Downtown Hilo is full of old buildings, many of them renovated, many of them not. This is a classic town of the tropics, a port city, a sailors town, a place for fishermen. This feeling remains.
There are many things to see and places to go in the Hilo area. The Lyman Mission House & Museum is well worth a visit. The house, Hawaii's oldest frame structure, was built in 1839 by David and Sarah Lyman, Congregationalist missionaries and is preserved as they left it. Next door is the museum housing The Hawaiian Heritage Gallery and The Earth Heritage Gallery. The first displays Hawaiian artifacts, the second, anything found in the ground from minerals and shells to artifacts.
You might want to take a short walk from here to the Hilo Library where the Naha Stone rests. According to legend, this 7,000 pound stone was moved by Kamehameha, thus fulfilling the prophesy of his ascendancy. Behind the library runs the Wailuku River, with excellent vistas cascading down to the ocean. This same river leads to the aptly named Rainbow Falls, just outside of town and the Boiling Pots, natural jacuzzis of the ali'i.
If you love flowers and exotic plants, Hilo is your destination. Liliu'okalani Gardens (Japanese style) and Coconut Island are located on the west end of Banyan Drive. There is also Hilo Gardens, Hilo Arboretum, Rainbow Tropicals, Nanimau Gardens and several other noteworthy nurseries. All are open to the public and welcome visitors. Anything you purchase can be shipped home for you.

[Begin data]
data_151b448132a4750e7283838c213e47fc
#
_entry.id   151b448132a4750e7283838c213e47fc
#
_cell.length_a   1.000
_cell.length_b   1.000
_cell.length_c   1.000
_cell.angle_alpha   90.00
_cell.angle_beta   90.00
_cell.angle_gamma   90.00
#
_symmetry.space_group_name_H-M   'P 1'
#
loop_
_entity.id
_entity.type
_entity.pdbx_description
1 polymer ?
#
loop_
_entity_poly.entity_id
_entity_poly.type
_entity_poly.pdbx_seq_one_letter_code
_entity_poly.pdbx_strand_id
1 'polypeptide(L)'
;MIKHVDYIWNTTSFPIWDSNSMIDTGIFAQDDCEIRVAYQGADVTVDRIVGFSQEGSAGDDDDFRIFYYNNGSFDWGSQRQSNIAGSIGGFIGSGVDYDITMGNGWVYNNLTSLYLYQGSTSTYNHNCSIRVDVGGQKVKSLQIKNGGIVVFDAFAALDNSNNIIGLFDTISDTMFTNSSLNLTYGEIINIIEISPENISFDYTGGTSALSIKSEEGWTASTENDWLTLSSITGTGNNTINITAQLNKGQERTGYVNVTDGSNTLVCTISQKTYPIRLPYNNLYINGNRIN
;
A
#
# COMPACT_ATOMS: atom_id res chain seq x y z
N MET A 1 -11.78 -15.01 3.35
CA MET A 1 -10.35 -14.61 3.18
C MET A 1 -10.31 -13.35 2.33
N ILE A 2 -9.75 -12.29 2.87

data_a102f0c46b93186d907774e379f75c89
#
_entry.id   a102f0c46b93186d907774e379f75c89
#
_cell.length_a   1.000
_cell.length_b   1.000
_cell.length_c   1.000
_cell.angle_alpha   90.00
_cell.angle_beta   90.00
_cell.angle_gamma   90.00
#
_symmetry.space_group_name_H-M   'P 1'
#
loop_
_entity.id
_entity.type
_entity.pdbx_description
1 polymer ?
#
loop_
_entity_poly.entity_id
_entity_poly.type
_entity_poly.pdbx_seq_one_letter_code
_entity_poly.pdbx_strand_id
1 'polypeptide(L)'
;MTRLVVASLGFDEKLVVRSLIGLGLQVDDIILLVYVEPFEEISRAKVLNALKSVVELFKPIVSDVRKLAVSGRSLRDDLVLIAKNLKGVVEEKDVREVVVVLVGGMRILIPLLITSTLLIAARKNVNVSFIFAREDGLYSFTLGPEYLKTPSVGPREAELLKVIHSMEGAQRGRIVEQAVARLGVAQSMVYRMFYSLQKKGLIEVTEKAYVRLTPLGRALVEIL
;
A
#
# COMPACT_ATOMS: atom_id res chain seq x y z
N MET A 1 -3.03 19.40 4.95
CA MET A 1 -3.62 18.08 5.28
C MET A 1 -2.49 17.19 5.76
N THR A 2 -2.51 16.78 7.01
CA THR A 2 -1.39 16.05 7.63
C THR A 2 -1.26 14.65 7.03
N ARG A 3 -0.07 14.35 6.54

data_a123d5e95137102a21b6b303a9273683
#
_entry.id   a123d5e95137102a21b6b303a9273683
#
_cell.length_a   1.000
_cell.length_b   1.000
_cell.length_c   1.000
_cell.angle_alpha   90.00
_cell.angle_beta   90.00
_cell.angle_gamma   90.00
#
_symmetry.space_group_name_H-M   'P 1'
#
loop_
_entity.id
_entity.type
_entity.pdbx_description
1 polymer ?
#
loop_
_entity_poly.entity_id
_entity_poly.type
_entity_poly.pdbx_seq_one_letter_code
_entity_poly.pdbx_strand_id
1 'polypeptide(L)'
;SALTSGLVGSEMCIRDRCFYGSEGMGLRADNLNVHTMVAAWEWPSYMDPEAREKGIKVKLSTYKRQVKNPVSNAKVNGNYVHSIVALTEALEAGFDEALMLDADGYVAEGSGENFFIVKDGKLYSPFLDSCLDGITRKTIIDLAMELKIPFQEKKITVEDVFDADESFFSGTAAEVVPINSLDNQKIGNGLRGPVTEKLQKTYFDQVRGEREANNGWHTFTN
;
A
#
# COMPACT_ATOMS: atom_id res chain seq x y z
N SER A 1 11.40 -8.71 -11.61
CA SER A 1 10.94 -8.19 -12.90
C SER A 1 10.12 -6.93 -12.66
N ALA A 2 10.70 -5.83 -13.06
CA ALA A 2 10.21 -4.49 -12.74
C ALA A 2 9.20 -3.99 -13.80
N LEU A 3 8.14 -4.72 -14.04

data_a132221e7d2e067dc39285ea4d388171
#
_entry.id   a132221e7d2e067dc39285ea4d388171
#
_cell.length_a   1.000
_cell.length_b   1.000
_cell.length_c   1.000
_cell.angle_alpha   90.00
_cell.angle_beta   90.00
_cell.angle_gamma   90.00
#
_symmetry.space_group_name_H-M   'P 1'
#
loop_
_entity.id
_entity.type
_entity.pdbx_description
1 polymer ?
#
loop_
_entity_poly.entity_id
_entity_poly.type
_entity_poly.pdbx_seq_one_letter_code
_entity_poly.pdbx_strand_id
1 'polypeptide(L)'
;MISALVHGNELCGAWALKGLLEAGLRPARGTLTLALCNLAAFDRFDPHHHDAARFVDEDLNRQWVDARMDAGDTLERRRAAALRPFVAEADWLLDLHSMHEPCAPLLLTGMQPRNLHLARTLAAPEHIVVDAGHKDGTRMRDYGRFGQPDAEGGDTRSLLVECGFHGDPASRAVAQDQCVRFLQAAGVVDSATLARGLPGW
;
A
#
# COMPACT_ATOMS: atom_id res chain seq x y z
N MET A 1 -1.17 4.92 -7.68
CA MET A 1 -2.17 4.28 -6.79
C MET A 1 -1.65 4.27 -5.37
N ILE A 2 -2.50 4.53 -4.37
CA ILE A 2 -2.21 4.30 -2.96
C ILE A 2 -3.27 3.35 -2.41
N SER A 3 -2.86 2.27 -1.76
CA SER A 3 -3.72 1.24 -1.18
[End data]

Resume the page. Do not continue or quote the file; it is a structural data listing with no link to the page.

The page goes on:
A way to spend an out-of-the-ordinary morning would be to head for the Suisan Fish Market at the corner of Banyan and Lihiwai St. Get there early (7:30ish) and witness the very local auctioning of some really beautiful fish.
Many people don't realize that Hilo is also home to the Panaewa Rainforest Zoo, tucked back in the jungle off Route 11. Aside from tigers and hippos, the zoo also features endangered indigenous fauna. The zoo is never crowded during the week.
Of course Hilo has plenty of restaurants (see our Restaurant Guide for some of them) and plenty of shopping. There are several good beach spots and plenty of hiking for the outdoorsy folks.
Heading back up north from Hilo on the east side you enter the region known as the Hamakua Coast, a land of sugar cane, lush, deep valleys and countless waterfalls. The first village you will encounter is Honamu, ten miles north of Hilo. Once a busy little town, when sugar cane was king, it is now a relic, and worth a look for its historical significance. Check out the local stores. The furniture place actually sells ice cream on the side. Try the lychee, it's fabulous.
If you keep going from here, in 3.5 miles you will come to 'Akaka Falls, one of the most spectacular sights on all the islands. It is an amazing trip traveling the short distance to the park because it seems that you're going the wrong way. All that can be seen is acres of cane, hardly the local for a waterfall park. But just when you're thinking about turning around you come to the parking lot and there, opening up before you, is a deep, green valley. Paved paths lead you through the park, past one beautiful spot to the next. There are small streams with towering bamboo forests, ferns, ginger, orchids and dozens of varieties of Hawaiian plants at every turn. Finally you come to the falls itself, cascading over 400 feet to the pool below. This park is beautifully maintained and a stop not to be missed. Your entire walk should take about 45 minutes. 'Akaka Falls State Park and all other State parks, www.hawaii.gov/dlnr/dsp/hawaii.html